Most people agree that being happy is more important than being right. But if that’s true, why do so many persons frequently choose the opposite? In doing so, they either blame themselves (“I am not good enough”) or blame others (“you are not good enough”).

Whether it is self- blame or blaming others, in both ways the blamer hangs on to its own ideas and perceptions as though his or her life depended upon this view. Often this happens when manipulation consciously or unconsciously is being introduced in the conversation.

Persons that manipulate can seem to be strong personalities, but they are not. Often, they are only interested in their reasoning and not at all interested in the relationship or in the team. Often manipulators have low self-esteem and have difficulties in accepting other’s points of view. They even might be afraid of losing what they have and blame others to be egocentric, selfish, and indifferent, without realizing that they project and see themselves in others.

This not only holds for people with a mental disorder, but it holds for many people that are working together. For most persons, I included, it is difficult to see by themselves how they stick to their perceptions and truth. Unawareness of their own bias will then create a cost for the organization.

When you are facing such a situation, it is important that you do not get involved in a power-game that ends with winners and losers. If you are struggling with such conversations, it is good to find a great leader or an executive coach to help you get unstuck. They will look for the greatness in you and recognize who you are.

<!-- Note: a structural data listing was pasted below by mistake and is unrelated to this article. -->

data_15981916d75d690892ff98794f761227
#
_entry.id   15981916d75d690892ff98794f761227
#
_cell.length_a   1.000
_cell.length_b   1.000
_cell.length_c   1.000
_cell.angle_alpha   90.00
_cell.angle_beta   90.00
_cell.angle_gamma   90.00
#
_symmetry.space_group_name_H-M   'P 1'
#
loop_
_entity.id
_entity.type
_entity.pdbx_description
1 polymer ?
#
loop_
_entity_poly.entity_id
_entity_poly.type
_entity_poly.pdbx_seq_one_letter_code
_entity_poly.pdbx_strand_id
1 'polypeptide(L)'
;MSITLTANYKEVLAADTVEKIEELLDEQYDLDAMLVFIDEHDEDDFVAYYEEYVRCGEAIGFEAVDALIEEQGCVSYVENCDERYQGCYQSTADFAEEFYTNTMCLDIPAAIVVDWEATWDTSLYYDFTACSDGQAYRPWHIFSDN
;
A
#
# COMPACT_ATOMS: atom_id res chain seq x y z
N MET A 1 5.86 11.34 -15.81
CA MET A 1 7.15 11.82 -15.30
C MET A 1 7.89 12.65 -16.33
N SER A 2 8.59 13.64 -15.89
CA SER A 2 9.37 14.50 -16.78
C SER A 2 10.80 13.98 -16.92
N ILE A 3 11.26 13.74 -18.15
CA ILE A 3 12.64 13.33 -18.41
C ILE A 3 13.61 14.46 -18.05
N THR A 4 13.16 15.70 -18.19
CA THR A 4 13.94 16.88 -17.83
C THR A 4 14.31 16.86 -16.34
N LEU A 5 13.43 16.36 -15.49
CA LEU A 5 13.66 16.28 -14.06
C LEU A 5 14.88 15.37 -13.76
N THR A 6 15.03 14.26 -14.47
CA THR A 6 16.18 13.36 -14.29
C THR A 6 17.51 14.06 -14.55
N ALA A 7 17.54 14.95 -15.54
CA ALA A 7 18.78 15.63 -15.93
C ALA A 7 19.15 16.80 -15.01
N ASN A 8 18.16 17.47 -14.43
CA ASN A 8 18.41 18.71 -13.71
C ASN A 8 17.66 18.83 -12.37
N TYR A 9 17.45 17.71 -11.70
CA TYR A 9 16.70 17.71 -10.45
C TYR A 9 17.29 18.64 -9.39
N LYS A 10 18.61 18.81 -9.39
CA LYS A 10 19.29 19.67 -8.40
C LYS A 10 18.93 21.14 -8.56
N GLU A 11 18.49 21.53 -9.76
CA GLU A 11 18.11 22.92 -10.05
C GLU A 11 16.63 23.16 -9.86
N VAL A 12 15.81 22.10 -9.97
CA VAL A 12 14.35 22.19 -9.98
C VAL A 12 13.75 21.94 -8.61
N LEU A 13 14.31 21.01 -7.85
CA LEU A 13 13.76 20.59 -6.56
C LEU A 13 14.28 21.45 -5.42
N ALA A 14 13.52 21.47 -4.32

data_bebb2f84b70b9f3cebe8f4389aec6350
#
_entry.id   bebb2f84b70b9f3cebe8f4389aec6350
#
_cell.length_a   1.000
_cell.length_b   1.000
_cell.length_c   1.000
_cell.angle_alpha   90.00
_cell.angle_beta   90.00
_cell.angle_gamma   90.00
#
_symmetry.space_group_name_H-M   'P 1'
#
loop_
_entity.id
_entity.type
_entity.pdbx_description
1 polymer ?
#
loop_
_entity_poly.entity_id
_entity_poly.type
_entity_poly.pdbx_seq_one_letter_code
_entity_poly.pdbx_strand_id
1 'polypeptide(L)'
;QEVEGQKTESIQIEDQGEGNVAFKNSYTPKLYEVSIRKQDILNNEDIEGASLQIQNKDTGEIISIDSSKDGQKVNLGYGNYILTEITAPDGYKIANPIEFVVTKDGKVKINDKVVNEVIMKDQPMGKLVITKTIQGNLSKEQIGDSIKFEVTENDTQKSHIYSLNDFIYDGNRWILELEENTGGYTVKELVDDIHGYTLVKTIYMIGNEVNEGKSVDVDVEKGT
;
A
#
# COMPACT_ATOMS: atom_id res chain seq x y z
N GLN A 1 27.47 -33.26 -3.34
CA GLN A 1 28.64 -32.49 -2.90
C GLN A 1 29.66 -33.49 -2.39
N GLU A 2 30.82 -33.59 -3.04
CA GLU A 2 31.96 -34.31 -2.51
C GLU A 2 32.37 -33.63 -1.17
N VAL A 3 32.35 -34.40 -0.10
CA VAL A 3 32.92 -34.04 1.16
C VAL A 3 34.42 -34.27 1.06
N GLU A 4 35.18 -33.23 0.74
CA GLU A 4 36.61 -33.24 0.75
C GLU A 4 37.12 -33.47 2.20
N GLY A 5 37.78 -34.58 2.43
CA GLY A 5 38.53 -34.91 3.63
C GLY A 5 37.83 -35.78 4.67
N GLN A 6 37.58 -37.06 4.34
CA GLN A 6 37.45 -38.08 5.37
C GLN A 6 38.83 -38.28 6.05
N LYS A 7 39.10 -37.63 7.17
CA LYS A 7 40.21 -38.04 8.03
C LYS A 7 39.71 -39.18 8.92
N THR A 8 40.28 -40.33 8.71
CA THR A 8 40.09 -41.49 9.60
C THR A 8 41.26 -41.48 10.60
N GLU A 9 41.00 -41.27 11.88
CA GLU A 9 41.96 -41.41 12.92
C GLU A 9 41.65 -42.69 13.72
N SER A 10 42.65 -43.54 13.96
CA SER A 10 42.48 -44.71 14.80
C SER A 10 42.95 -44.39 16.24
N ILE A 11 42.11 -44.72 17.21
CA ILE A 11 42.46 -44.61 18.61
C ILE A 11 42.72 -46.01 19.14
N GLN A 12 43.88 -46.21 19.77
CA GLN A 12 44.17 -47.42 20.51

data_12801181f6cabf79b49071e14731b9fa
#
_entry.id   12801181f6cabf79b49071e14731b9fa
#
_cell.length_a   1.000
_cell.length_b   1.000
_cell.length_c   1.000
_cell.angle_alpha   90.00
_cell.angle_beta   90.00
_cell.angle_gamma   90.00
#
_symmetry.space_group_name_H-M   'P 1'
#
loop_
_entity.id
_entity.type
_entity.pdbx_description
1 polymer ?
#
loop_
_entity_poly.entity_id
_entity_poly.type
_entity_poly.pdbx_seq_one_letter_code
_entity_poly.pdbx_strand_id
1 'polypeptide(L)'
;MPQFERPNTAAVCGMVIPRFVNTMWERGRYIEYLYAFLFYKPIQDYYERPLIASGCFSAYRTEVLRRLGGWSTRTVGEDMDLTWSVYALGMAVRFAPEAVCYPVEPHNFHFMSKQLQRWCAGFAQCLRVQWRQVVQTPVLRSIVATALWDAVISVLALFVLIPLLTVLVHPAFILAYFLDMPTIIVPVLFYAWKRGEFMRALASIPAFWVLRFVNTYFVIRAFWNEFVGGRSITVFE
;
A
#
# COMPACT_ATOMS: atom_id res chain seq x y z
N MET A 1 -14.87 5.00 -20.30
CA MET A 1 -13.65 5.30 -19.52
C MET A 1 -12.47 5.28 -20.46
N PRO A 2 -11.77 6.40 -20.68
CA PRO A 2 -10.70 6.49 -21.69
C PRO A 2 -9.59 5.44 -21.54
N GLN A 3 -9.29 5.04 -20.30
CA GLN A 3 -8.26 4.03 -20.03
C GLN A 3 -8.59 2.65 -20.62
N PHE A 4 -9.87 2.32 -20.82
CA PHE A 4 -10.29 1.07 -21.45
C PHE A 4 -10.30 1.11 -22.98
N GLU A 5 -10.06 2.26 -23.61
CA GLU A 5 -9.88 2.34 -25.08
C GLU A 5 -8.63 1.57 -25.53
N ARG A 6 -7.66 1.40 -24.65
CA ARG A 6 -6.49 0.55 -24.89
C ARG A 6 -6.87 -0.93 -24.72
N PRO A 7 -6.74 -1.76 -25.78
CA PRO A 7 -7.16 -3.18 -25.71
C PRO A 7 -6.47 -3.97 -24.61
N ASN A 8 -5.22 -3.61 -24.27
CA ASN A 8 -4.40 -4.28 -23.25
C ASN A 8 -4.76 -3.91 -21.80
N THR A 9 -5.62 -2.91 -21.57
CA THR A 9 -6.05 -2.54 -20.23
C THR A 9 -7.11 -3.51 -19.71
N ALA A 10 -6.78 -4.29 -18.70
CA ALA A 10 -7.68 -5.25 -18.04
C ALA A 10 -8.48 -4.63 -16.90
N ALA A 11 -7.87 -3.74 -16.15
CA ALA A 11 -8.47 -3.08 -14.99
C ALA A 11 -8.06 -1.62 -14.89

One thing that you can already start with today, is taking good care of yourself.

Create the psychological space and safety and have an internal conversation with your brain that you see yourself as an adult person that does not allow for any way of blaming or manipulation. Step into the possibility that you are more than good. YOU ARE GREAT!

Here is an exercise for starting that conversation with your brain. Make your brain understand and let it know about your intentions. Use these sentences in a daily ritual:

●      I promise myself that fear, duty, and guilt will not determine my decisions;

●      I promise myself that I will learn how to take care of myself;

●      I promise myself that when I fall back in old patterns that do not serve me anymore, this will not be an excuse for me to give up;

●      I promise myself to not waste my time and learn from my failures, even when it hurts;

●      I promise myself that I will take good care of myself. That I am enough and okay, the way I am.

Would this be a helpful exercise for you?

Please let me know if I can help you have that inner conversation with your brain to let it know that you are good enough.

Executive Coaching with Attune is probably one of the most – if not the most – individually tailored interventions in my work as a professional. It involves a confidential relationship and trust between me as a coach and the senior manager or leader being coached.